GTA’s is just one example of a widespread practice in the digital ecosystem and specifically among video game developersBut it has not received the same scrutiny in this sector as others. “In the case of social networks, there have been scandals that have focused on them. Furthermore, in gamer communities, magazines, podcasts, YouTube videos, privacy is never mentioned ”, he explains. Jacob Leon Kroeger, researcher at the Weizenbaum Institute for the Connected Society (Berlin).
This disinterest contrasts with the wealth of information that can be extracted in the video game environment. Levels of motivation or moods such as fun, frustration, pride, shame, anxiety or hopelessness can be inferred from user behavior patterns within the game. The player portrays himself with every decision he makes, with the way he customizes his avatar or the objectives he attacks.
Likewise, it is possible to detect the profiles whose statistics indicate a greater predisposition to spending and focus on those players, known in the industry as whales, the personalized advertising efforts to boost sales within the game. All this is completed with a growing ecosystem of sensors where, in addition to collecting the interactions with the controls of the console, voice records, facial expressions, heart rate, location and even eye movements can be processed.
Kröger also warns that the little-consulted privacy policies also fall short in the portrait they draw of the uses that the developer can give that information: “There are many highly sensitive personal attributes that can be inferred from video games: your fears, your preferences, your abilities … ”. The developers take the trouble to detail the data they collect, as established by law, but they do not make the same effort to specify how it will be used or the information they can obtain by combining different variables. “We may combine information about the juice mode with other information we have about you,” Rockstar policies allow. “These inferences are a big black hole,” says the researcher.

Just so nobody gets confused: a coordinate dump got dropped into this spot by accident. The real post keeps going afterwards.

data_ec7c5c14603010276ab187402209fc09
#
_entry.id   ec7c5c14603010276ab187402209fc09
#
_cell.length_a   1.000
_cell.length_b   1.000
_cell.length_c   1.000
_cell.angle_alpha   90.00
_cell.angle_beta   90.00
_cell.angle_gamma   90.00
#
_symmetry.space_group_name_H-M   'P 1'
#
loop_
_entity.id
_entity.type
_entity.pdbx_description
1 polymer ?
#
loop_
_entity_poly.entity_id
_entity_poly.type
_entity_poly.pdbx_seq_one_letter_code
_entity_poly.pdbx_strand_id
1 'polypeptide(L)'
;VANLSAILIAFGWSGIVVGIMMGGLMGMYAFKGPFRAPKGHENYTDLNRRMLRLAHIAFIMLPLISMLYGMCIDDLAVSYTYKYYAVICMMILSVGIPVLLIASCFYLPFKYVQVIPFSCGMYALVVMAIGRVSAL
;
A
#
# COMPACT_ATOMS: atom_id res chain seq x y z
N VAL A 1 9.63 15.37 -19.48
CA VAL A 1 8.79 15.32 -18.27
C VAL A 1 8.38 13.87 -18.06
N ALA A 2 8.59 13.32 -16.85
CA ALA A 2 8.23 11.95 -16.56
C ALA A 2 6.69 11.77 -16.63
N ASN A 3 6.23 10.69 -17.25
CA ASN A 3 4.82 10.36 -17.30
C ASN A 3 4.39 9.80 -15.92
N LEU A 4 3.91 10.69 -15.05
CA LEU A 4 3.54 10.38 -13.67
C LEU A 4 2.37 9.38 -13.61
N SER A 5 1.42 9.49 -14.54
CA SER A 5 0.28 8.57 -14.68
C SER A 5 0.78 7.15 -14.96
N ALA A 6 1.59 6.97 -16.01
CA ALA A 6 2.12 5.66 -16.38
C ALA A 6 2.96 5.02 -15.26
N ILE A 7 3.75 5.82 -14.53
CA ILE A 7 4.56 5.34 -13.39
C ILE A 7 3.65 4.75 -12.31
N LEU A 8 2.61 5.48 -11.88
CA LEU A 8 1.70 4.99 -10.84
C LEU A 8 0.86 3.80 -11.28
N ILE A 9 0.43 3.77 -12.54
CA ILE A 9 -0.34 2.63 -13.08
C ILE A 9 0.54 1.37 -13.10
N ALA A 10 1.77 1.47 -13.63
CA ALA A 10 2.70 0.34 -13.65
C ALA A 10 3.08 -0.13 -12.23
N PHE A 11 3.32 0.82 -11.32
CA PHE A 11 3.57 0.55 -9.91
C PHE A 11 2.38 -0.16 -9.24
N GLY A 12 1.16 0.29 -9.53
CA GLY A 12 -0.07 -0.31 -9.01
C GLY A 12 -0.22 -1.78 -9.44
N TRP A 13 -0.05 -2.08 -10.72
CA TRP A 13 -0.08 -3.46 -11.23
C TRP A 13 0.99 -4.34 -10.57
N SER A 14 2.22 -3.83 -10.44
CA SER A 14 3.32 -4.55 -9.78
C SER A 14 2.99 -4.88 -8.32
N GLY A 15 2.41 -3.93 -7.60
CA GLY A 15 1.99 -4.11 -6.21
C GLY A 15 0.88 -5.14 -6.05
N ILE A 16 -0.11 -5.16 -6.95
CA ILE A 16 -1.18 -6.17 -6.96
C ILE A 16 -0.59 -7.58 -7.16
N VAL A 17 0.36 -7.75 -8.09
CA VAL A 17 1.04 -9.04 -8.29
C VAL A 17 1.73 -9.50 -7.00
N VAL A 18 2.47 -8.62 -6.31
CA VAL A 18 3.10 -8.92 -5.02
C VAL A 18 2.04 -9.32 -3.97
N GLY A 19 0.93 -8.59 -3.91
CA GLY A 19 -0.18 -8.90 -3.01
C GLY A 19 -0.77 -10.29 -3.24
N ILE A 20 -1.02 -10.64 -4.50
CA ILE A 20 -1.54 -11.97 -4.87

Is there a way to avoid that potential overexposure? According to Kröger, it is complicated. On the one hand, it is not a common user to be able to gauge how much information he gives, since the most frequent approach is a “take it or leave it”. On the other hand, by ignoring what is inferred about us, we do not know what we are defending ourselves against. Some precautions could include checking if the developer has been involved in a privacy scandal or taking into consideration its business model: if its income comes exclusively from advertisers, it is to be expected that the appetite for data is greater.
On the other hand, the researcher wonders how many games or applications a person needs to be happy. “Every application is a threat to privacy and many people have too many. We don’t need so many ”, he assures. According to App Annie data for the second half of 2020, the average user has 110 applications installed on their mobile device. “The most important thing is that this is not an issue that users can solve. It is a systemic problem that must be resolved at the regulatory level. We simply need different privacy laws, “he concludes.
In this sense, Kröger defends an approach that is more focused on the use of the data than on its collection. “And governments should have expert committees that assess whether certain uses of certain data are ethically defensible or harmful and prohibit them regardless of consent,” he continues. “I don’t think we should be allowed to consent to everything because we don’t understand enough.”
The look, last frontier
The advancement of virtual reality increases the urgency of seeking a more effective approach to protecting the privacy of gamers. Kröger, who has devoted part of his research to consulting patents in this area, warns that eye movement monitoring is increasingly present in helmet prototypes.
If we entered a virtual world wearing one of these devices, we would leave everything we see within reach: what we interact with, how our pupils dilate or contract when faced with stimuli, the time we look at each thing, the course that our attention follows. … “All that says a lot about us. I think over time it will make us completely transparent. “
Eddie is an Australian news reporter with over 9 years in the industry and has published on Forbes and tech crunch.